To ensure that any contracts you undertake are not caught by IR35, you need to be able to demonstrate that you are not a disguised employee, but truly working in the manner of a small business owner. In other words, can you show that you are ‘in business on your own account’?
Should you ever need to prove to HMRC, or a client, that you are truly ‘self-employed’, rather than a traditional employee in all but name, we asked Seb Maley, CEO of IR35 specialists Qdos what type of pointers (both written and in practice) would help to achieve this.
The term ‘evidence’ itself can be slightly misleading given the following doesn’t usually set or overturn an IR35 decision alone. Nonetheless, it’s important to gather anything that points towards a contractor being in business alone.
This could be:
- Company stationery
- Having a business website
- Your own office address
- Having more than one client
- Investing in and using your own equipment, not the client’s
Exercising your right to substitute
Having the written right to provide a substitute is a key pointer towards self-employment, but actually exercising that right is perhaps even more important should HMRC decide to investigate.
Saying ‘no’ to work
Saying ‘no’ to any significant work sits outside the terms of the contract is also a powerful indicator of self-employment. It shows a contractor is not under direct Control and that Mutuality of Obligation does not exist.
Undertaking additional work outside the contract
Suggesting, completing and invoicing for additional work that sits outside the terms of an initial contract is also important. Much like turning down work, it suggests a contractor is not under direct Control to complete any work and that Mutuality of Obligation isn’t present.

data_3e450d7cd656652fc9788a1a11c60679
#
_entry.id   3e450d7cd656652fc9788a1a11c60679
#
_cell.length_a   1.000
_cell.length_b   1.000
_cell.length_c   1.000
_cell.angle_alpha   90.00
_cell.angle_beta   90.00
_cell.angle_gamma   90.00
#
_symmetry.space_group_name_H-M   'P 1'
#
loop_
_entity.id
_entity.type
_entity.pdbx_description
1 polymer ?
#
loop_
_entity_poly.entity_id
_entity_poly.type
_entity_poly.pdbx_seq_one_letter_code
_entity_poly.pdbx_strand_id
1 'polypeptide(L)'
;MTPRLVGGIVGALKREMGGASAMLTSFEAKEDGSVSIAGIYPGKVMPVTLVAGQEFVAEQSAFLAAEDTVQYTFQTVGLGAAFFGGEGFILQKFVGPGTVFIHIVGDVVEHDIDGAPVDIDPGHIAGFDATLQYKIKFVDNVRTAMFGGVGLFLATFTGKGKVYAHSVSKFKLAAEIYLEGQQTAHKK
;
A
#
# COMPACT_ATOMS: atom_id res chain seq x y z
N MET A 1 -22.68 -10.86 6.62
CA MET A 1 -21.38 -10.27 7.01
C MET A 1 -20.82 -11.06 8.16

Not being tied to the office or the client’s working hours
Increasingly, employees work remotely, so working from home won’t necessarily demonstrate that a contractor belongs outside IR35 on its own. That said, a contractor working from their own ‘business premises’ (whether that’s from home or elsewhere), and outside the client’s typical working hours, are all factors that together start to build a picture of self-employment and not employment.
Demonstrating ‘financial risk’
Because many contractors, particularly those in IT, are knowledge workers, heavy investment in equipment other than technology isn’t usually required – aside from laptops and computer software. But contractors might want to show – if required – that they pay for a business landline, internet, mobile phone costs, along with any marketing, training or insurance spend.
In addition to this, any mistakes made by a contractor should be rectified in their own time, and not the clients. This should be written into the contract to show the contractor is taking on financial risk.
IR35 contract review
A contract review carried out by an independent and unbiased expert is important when strengthening any claim for working outside IR35. Contractors would be wise to have their contract examined by an IR35 specialist who will be able to advise whether it belongs inside or outside the rules from the very start
Working practices review
Over time, a working arrangement might well evolve and the service provided begin to differ from the initial contract. So, contractors should consider having their actual working practices reviewed too. This can carry more weight in an IR35 enquiry given it shows the reality of the working arrangement, not what was outlined in the original contract.
Confirmation of arrangements
A ‘CoA’ letter or document is a vital piece of evidence in an IR35 enquiry. It shows that a contractor, a client and parties in the supply chain completely agree on IR35 status. Read this article for further information and to download a CoA template.
A start and an end date
Project-based work, as opposed to an ongoing agreement, can be a useful pointer towards self-employment. It suggests a contractor is providing a contract for services and not employment.